We were too early to stop in Boise for breakfast and so we drove off on I84. While it was still dark, we stopped at a truck stop in Ontario, OR and shared a Subway breakfast sandwich. The roads were nearly empty. Occasionally, cars passed us going the other direction. And, slowly, the sky grew bright on the rolling hills of western Oregon.

Ambrose drove. I watched the scenery and managed the radio. I also, out of long ingrained habit, watched the road and tried my best to compromise between letting him know if I saw something that needed the driver’s attention and not being an annoying backseat driver.

Driving is a large component of our backpacking trips, though for Idaho hikes we tend towards drives of less than four hours. Boise gives access to outdoor adventures, but we haven’t found places to backpack close to home. In part, because we have to travel on dirt roads to get to the trailheads, sometimes for hours, rolling along at 25 miles per hour. This drive was different in being altogether longer and on paved highways.

It was also different in having a point of no return. And once we left Idaho, that point had passed. There would be no emergency night drive back home to fetch a piece of vital equipment. If we arrived and found something missing, then we had the choice either to try and purchase a replacement or go without.

And if I could drive back for an emergency item, I would. I have. I’ll never let Ambrose forget the time he neglected to pack my boots and we only realized it about 88 miles into a 90 mile trip. But I was so determined to take that hike to Blackmare Lake. I finished driving us to the campsite, dropped Ambrose and our tent off, and then did a boot retrieval trip late into the night.

I knew this time I had my boots, at least, and we were stopping for the last of our food on the way at an REI in Washington. But I had to trust that I had packed everything I needed and wanted for this trip, which gave me a bit of a thrill. How well could I prepare for this? Only one way to find out.

I offered to drive around noon when we stopped for gas and snacks, but since I had never been on this road, Ambrose wanted me to be able to enjoy the scenery. He particularly wanted me to see The Dalles. I wanted to see the Bridge of the Gods at Cascade Locks, of Pacific Crest Trail fame. Ambrose stayed in the driver's seat throughout Oregon.

I understood as we drove why Ambrose wanted my eyes free to wander. The dry landscape of eastern Oregon became green and forested as the highway began to hug the Columbia River. Even though I hadn’t gotten enough sleep, I wasn’t tempted to shut my eyes for a nap.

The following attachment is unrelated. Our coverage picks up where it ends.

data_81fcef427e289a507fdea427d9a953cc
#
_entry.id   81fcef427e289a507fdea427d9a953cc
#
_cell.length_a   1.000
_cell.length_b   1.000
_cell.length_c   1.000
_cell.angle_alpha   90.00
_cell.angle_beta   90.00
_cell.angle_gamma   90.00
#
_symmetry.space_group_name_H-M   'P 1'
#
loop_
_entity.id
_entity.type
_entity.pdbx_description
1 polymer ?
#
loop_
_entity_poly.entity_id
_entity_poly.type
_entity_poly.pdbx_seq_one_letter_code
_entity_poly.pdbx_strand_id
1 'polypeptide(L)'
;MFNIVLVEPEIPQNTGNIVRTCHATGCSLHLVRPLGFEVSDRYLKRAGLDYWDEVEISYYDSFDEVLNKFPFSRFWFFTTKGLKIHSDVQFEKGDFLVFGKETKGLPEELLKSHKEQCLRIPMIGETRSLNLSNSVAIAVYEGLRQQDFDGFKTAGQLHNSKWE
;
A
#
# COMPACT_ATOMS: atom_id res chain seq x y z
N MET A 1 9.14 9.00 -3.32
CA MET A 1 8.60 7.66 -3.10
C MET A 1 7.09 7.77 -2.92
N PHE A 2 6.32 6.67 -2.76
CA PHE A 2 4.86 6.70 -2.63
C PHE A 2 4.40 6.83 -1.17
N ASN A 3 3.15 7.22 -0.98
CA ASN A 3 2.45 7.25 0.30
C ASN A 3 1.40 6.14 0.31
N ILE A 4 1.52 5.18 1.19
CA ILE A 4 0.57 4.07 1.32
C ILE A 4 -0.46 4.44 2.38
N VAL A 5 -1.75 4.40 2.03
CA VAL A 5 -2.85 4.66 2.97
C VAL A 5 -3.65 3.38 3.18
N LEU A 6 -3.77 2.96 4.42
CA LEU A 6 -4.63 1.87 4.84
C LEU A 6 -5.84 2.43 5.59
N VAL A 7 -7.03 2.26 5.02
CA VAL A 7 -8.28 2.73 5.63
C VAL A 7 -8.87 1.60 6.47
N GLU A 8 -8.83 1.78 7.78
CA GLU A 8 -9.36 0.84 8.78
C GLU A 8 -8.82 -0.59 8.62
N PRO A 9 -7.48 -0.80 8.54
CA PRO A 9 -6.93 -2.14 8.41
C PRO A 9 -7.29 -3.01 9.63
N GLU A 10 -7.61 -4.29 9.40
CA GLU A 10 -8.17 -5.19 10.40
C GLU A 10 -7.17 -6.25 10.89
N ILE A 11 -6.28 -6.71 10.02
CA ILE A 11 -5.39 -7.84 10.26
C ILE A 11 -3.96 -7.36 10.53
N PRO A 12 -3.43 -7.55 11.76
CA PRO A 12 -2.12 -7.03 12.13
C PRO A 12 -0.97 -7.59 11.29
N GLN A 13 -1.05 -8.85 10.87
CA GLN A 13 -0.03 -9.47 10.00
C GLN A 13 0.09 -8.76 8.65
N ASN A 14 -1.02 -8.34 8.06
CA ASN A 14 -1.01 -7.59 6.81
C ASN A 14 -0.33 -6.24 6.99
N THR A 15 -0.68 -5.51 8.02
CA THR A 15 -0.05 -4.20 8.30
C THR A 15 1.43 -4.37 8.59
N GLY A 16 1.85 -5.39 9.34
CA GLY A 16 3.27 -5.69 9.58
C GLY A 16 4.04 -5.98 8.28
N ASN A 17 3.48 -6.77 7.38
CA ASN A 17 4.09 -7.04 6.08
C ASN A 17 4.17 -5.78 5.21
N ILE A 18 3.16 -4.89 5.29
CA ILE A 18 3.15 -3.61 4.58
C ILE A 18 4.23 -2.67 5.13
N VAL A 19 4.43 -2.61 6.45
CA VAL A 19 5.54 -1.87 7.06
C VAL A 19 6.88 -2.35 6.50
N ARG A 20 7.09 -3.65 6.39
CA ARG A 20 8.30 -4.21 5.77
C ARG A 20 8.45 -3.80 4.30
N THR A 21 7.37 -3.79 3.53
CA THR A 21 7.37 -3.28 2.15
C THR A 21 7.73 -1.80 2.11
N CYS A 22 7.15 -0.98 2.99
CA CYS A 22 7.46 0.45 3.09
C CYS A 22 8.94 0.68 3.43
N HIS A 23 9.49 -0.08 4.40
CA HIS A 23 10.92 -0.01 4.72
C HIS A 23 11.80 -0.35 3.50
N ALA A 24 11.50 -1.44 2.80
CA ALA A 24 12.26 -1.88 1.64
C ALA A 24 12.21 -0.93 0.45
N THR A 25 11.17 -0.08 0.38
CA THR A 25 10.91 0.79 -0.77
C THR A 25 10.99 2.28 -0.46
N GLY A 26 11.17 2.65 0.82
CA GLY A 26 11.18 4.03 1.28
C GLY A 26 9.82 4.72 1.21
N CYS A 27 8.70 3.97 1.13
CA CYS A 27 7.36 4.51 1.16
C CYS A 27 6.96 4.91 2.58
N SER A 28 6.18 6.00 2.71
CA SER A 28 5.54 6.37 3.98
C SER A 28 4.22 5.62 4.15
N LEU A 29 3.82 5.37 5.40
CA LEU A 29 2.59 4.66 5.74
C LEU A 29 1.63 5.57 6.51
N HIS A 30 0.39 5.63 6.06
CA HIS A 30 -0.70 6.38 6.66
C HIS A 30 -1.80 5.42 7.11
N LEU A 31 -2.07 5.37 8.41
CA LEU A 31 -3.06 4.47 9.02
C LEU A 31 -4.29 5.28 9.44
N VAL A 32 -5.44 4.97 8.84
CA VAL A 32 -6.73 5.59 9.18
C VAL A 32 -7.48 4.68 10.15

I drank in the sight of forests and waterfalls visible from the road. The river grew larger the farther west we drove, passing through the dam at The Dalles in a gorgeous cascade. I watched boats and barges and the glints of light on water that might be fish or trash.

We stopped for gas in Cascade Locks. The gas station was tiny. After I used the bathroom, it took a while before someone could be spared to work the cash register for a purchase of soda and red vines. The air inside the convenience area of the station was hot and humid, but I wasn’t in a hurry. All the time we took on the drive was part of the master plan.

I took a picture of the Bridge of the Gods as we drove by it on the way back to the highway. I want to cross it on foot someday, as a part of traveling the entire Pacific Crest Trail.

Technically, we drove through Portland, though I won’t count it as a visit when all we did was drive through the highway interchanges and cross the bridge into Washington. The navigation system we used steered us in the right direction where Ambrose’s decades old memory would have sent us astray.

My first impression of Washington was green trees, thickly growing. Ambrose continued to drive while I navigated us off the highway to the REI in Olympia. The first REI store I ever entered was in Colorado, somewhere in Denver when I was a freshman in college visiting a friend for Thanksgiving. I remember it being large and filled with incomprehensible objects. I bought a turquoise Nalgene bottle (I eventually threw it away, not because it broke, but because I had a bad habit of leaving stuff inside it and I reached a point where I no longer wanted to clean out the mold).

Since then, I’ve frequented the Boise REI, which is a small store. I think they call it a medium, corporate structurally speaking, but what I see is the lack of options for women’s boots and I call it small. The REI in Olympia spoiled me. Two stories, the size of a mall anchor store, though it did not have an entrance to the abutting shopping center, filled with far more than I could explore in our limited time.

We bought the PROBARs to fill out our lunches for the